American, b. 1984
Shawn Huckins was not inspired by the likes of Van Gogh, Monet, or DaVinci. As a young boy in the second grade, Huckins found inspiration in someone who he affectionately refers to as the ‘Big Kid.’ Observing the ‘Big Kid’ and his drawing talents during a school bus ride home, Huckins took to creating his own sketches. Now a painter, Huckins' introduction to painting came in the form of a family loss when his grandmother passed away a year later and inherited her slightly used oil painting set.
Unfortunately, Huckins’ love affair with painting did not last long. As the medium was not quite what he was used to, he became increasingly frustrated, and stepped away from painting altogether until his college years. After a little globetrotting and some brief stints as a film major, an architecture major, and then as a graphic designer, Huckins found his way back to the medium that he now skillfully manipulates.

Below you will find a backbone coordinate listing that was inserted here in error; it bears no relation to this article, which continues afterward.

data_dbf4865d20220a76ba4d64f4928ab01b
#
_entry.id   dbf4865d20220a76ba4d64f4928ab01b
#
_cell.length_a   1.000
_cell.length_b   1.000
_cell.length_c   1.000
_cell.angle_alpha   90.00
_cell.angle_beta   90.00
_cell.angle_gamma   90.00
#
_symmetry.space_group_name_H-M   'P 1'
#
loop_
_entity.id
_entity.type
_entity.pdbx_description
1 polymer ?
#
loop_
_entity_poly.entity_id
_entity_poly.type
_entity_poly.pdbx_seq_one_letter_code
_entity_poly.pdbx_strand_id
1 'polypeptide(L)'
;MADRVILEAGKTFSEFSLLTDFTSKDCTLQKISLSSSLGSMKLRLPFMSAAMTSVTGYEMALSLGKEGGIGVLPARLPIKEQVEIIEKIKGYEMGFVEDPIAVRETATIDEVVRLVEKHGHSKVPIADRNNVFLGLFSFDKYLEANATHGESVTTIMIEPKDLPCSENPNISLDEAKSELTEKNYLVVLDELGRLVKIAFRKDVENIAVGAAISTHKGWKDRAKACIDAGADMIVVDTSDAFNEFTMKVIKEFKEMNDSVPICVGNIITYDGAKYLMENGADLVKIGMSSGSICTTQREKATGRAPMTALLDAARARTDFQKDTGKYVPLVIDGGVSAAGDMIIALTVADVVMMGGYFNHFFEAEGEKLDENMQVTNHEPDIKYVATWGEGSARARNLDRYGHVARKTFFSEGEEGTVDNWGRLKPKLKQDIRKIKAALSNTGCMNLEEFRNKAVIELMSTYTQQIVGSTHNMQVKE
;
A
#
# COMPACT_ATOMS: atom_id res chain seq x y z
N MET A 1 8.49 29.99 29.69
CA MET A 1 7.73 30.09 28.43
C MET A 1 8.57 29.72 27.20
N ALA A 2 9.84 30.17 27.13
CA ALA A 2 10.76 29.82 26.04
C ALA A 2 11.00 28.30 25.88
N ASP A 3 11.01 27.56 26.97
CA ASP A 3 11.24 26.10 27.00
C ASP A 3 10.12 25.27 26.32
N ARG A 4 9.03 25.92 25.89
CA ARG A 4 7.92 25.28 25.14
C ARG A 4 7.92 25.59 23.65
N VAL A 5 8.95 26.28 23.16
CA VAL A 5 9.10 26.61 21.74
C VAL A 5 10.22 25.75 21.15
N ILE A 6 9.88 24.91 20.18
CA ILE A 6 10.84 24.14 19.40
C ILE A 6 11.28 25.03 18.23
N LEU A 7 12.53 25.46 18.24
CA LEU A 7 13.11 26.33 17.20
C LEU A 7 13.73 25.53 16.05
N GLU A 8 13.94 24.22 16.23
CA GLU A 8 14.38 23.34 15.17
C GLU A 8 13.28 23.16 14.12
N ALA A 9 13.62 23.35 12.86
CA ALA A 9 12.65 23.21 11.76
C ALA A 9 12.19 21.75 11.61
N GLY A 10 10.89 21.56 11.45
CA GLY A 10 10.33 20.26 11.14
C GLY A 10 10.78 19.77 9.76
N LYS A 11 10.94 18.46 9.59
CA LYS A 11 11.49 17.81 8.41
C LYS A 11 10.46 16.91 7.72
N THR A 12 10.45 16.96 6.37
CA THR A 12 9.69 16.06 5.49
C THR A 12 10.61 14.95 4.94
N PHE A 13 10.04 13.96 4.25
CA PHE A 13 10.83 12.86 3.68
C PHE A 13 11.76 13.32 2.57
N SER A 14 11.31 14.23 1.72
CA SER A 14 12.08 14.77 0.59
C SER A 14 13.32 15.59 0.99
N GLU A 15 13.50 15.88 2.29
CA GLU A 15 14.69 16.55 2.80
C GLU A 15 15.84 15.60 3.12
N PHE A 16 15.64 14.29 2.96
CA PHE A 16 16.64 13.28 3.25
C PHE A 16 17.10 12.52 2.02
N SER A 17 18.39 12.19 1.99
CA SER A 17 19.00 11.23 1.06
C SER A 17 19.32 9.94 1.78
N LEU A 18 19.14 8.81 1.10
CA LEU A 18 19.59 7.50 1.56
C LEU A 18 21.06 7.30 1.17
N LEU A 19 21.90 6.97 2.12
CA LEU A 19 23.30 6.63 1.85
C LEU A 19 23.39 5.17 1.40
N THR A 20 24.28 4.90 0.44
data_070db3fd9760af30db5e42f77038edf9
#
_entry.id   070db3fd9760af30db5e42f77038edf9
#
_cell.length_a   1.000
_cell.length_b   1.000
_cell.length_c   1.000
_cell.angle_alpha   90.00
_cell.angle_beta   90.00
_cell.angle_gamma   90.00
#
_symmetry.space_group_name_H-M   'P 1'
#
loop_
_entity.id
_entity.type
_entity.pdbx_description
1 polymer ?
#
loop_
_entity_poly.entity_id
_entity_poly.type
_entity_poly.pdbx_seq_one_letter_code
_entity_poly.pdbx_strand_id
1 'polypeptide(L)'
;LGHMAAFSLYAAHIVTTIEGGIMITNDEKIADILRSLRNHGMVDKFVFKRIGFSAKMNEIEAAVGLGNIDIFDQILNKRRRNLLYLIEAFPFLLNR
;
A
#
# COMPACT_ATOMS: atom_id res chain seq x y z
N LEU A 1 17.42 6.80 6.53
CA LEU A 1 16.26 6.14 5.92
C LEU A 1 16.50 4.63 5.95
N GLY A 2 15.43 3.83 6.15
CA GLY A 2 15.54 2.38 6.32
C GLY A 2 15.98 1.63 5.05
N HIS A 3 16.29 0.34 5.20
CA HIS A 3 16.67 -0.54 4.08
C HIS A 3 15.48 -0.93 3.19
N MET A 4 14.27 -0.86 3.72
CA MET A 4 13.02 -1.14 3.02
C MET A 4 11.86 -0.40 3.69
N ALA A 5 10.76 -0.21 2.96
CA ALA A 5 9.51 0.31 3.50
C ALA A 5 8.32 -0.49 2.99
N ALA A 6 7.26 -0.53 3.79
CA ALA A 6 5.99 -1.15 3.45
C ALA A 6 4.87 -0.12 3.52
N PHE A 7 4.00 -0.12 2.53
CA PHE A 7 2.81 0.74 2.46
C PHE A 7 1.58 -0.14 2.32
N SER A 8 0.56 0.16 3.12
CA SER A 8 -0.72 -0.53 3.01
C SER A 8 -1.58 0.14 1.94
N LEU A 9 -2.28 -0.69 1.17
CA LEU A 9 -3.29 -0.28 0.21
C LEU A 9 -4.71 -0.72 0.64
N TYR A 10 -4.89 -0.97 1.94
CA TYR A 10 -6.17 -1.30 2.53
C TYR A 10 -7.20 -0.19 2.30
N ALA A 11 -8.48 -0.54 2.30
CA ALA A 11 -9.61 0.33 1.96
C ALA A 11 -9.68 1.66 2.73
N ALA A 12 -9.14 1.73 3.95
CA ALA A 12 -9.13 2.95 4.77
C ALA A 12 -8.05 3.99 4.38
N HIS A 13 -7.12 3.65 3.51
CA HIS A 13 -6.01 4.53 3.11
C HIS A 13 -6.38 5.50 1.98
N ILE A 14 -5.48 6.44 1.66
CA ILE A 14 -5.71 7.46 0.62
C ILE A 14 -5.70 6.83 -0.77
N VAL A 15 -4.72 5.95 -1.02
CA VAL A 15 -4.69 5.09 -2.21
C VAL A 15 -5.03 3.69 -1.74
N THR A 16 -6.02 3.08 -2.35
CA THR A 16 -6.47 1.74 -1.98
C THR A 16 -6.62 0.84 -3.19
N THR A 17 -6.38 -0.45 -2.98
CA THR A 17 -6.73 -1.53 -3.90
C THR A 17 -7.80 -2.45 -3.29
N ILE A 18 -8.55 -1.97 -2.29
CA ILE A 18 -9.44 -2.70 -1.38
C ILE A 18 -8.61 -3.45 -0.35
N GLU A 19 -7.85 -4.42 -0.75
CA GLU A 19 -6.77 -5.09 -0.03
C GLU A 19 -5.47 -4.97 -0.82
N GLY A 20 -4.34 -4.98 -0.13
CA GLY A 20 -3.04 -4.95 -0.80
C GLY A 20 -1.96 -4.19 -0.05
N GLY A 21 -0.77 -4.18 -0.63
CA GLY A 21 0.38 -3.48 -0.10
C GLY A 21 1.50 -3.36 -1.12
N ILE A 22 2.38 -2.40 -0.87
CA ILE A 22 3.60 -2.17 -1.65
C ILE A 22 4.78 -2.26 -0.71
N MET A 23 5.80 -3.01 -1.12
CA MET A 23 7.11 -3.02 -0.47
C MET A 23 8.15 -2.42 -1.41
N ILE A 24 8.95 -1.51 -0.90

Now settled in a creative niche that he could call home, Huckins went onto create his most notable series to date, The American Revolution Revolution and The American __tier.
The American Revolution Revolution features a layering of early American portraiture and social media jargon. Melding the political revolution of 18th century with the technological revolution of the 21st century, Huckins explores where the two meet. In the process of comparing time periods, Huckins also used The American Revolution Revolution to confront the priorities of a dumbed down society.
Huckins’ work is not digitally generated nor are they Photoshopped. Huckins painted each piece by hand, including the lettering. He continues his onslaught of social media based satire with his follow up series, The American __tier. Again marrying the prestige of fine art with the casual grammatical uncouthness of social media, Huckins flaunts an individual brand of artistic humor - not mention a great amount of skill and technique.
- Akeem K. Duncan, 'Quiet Lunch Magazine'
Video: Installation Views 'Athenaeum (I Can't Pretend That This Is Poetry)' | Foster/White Gallery, Seattle WA | 2017